The vision by East African heads of state to ensure one trading bloc for the region is certainly welcome. Like the European Union, East Africa needs to come together to form a more formidable bargaining bloc on trade issues.
It would also improve the region’s economies. One bloc or territory will increase markets both regionally and internationally for export and import, which would lead to better living standards for citizens.
Whereas the mooting and reviving of the East African Community (EAC) began in earnest in mid-2005, the clamour to cover more ground has been most vigorous the last one year. Calling rates and travel documents have been harmonised, and we are on the road to creating a single visa for tourists.
In the customs department, East African countries are racing to achieve a single customs territory (SCT) and a customs union. This is where my concerns lie.
The procedure to achieve the vision of a single customs territory as it is now may negatively affect our country’s economy; our security and goods control are in imminent danger.
Giving other member countries the express authority to enter goods through their systems, with their customs agents generating the documentation, is not only risky for the country, but also gives undue advantage to agents in the importing countries to take all business at will.
The immediate consequence of the roll out of this system is that more than 60 per cent of the business initially done by Kenyan agents has been taken over by agents in the importing countries, which is driving thousands of Kenyans out of employment.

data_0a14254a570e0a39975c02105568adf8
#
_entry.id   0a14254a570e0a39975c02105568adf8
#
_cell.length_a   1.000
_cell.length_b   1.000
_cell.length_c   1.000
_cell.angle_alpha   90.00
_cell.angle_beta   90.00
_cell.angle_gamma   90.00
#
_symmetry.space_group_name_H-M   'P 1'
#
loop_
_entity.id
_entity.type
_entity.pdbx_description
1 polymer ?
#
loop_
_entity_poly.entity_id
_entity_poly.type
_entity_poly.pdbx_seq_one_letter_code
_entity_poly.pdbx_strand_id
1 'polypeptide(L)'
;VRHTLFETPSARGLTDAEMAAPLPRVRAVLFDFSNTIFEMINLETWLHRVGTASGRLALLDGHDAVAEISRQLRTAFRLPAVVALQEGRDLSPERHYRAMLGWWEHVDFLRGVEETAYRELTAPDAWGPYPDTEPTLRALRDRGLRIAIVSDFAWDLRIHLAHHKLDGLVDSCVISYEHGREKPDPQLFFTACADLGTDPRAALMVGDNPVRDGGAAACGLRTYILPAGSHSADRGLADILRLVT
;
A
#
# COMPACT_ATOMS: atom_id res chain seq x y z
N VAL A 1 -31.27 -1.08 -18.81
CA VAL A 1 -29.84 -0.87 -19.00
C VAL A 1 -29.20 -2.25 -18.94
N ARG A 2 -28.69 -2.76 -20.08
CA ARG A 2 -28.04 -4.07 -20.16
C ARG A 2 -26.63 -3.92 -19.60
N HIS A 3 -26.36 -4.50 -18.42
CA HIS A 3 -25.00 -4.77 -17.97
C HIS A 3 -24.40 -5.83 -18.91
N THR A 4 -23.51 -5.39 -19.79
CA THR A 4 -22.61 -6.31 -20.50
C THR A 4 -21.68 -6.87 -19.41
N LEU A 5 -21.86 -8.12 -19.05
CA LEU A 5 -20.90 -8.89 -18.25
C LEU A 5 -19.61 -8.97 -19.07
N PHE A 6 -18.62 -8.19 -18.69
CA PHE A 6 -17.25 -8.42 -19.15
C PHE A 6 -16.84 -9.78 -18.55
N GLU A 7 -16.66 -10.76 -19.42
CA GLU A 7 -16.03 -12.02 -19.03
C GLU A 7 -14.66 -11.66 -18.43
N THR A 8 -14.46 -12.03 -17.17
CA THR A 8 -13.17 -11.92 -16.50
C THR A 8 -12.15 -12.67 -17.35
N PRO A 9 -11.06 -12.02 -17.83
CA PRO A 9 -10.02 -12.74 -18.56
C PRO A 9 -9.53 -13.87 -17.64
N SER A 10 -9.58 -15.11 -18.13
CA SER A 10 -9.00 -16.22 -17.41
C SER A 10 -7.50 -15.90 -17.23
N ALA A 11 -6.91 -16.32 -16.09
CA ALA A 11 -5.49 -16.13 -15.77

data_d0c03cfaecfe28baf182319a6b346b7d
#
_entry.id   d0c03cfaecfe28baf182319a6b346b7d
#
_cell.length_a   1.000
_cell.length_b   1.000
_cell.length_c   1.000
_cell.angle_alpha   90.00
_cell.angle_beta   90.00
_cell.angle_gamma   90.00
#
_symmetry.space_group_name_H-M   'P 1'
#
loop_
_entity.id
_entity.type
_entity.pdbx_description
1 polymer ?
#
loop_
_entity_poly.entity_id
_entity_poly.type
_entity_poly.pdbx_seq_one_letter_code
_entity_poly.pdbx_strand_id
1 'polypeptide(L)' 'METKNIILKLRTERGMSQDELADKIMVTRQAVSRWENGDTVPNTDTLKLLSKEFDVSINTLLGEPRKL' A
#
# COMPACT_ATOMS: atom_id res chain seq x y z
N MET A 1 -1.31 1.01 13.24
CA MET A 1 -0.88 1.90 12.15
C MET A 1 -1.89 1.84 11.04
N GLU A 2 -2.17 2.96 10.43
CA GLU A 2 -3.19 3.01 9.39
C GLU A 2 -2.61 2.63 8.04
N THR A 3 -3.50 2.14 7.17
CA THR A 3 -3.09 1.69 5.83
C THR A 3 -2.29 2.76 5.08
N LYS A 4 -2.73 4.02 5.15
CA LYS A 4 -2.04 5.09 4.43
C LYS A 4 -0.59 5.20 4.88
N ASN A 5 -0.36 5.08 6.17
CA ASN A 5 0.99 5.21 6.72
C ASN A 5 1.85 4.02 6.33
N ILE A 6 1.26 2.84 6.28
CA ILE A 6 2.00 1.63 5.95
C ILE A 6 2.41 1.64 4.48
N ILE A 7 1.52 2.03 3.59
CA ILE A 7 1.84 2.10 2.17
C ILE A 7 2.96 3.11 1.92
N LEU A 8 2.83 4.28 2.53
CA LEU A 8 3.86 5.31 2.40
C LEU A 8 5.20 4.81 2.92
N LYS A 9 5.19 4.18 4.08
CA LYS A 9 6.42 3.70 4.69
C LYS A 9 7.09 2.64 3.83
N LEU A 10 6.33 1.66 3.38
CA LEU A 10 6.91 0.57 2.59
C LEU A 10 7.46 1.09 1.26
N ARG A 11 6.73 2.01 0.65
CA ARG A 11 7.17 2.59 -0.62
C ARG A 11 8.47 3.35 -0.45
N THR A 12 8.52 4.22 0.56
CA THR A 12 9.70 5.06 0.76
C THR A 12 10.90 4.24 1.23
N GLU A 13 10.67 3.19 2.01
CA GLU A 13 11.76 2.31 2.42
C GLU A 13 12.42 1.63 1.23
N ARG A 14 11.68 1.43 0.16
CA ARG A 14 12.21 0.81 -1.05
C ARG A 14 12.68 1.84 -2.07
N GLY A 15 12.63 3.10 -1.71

Further, because of the imbalance in member economies, Kenya is already losing out on tax collection since most traders are opting to register companies in Uganda where they pay less taxes. They then send the same goods they import back to Kenya to fetch better profits. This is increasing Uganda’s revenue collections, but is driving local traders out of business.
We are also slowly compromising our quality standards to regional levels, which are way below what we are used to. A case in point is the importation of low-quality dry cells by our neighbours that find their way to Kenya, driving manufacturers of high-quality batteries out of business.
The fact that our customs officers have been reduced to observers in cargo control on goods transiting the country is a recipe for the dumping of contraband goods, which may pose a security risk to our country.